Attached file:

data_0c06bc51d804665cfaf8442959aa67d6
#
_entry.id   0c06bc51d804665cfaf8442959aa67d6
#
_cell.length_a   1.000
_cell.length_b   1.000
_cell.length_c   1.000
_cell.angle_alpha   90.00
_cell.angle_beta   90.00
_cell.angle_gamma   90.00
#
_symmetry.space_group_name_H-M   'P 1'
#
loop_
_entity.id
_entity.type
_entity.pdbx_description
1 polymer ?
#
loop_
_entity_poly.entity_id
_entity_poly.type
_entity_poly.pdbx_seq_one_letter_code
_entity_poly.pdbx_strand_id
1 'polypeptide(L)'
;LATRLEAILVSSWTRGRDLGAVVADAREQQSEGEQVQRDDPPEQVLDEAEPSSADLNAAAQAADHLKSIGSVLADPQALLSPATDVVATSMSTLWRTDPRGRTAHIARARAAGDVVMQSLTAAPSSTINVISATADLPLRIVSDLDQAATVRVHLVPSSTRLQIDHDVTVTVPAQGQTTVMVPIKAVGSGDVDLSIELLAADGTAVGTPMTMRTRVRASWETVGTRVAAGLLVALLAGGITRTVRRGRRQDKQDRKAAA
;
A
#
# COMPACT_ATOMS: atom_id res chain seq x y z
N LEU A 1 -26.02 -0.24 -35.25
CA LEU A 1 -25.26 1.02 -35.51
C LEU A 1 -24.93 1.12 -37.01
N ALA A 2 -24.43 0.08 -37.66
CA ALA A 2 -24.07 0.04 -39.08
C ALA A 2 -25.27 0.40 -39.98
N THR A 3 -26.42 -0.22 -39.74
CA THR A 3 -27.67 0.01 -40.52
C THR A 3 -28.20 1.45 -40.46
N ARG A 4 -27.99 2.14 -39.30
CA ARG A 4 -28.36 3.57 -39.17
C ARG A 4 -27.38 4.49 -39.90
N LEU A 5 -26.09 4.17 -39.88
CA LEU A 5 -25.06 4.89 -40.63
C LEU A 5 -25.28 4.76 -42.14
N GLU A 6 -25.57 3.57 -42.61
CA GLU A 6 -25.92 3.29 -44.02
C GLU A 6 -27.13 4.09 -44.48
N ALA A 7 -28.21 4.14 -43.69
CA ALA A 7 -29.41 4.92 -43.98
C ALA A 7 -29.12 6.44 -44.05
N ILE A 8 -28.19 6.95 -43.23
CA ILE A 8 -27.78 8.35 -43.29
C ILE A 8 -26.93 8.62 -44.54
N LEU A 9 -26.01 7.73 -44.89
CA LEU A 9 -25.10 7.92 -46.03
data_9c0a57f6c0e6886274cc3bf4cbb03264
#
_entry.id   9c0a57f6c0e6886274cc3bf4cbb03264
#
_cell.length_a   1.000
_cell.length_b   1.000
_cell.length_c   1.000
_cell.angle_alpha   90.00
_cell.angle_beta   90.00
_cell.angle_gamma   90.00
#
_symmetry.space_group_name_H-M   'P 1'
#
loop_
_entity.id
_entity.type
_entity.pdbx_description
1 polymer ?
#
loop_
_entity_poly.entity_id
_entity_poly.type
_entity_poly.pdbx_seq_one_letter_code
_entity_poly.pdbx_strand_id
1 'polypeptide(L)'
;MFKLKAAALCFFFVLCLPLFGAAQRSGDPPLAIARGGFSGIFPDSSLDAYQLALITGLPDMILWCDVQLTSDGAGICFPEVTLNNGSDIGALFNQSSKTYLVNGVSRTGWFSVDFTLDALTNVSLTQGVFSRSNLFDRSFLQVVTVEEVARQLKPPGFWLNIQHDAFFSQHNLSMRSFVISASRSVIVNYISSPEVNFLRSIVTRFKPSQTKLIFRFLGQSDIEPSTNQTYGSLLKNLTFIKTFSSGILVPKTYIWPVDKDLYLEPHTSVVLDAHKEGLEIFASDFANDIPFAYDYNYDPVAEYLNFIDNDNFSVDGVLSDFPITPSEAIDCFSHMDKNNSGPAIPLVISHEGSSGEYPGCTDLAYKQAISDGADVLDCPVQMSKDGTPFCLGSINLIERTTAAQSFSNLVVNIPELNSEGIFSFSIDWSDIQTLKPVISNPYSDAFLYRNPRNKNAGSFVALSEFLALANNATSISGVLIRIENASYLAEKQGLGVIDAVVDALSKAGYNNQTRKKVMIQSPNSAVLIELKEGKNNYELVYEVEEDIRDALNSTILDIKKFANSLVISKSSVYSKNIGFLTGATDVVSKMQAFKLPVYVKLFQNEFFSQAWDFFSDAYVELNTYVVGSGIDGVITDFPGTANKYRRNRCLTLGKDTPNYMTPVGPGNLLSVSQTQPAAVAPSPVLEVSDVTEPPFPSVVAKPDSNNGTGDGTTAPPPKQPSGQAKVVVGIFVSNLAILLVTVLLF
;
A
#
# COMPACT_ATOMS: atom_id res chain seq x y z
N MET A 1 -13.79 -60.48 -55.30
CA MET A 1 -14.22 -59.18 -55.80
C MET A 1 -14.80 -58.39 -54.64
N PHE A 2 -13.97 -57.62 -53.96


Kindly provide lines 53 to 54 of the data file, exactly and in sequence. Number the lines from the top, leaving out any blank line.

CA ILE A 8 -27.78 8.35 -43.29
C ILE A 8 -26.93 8.62 -44.54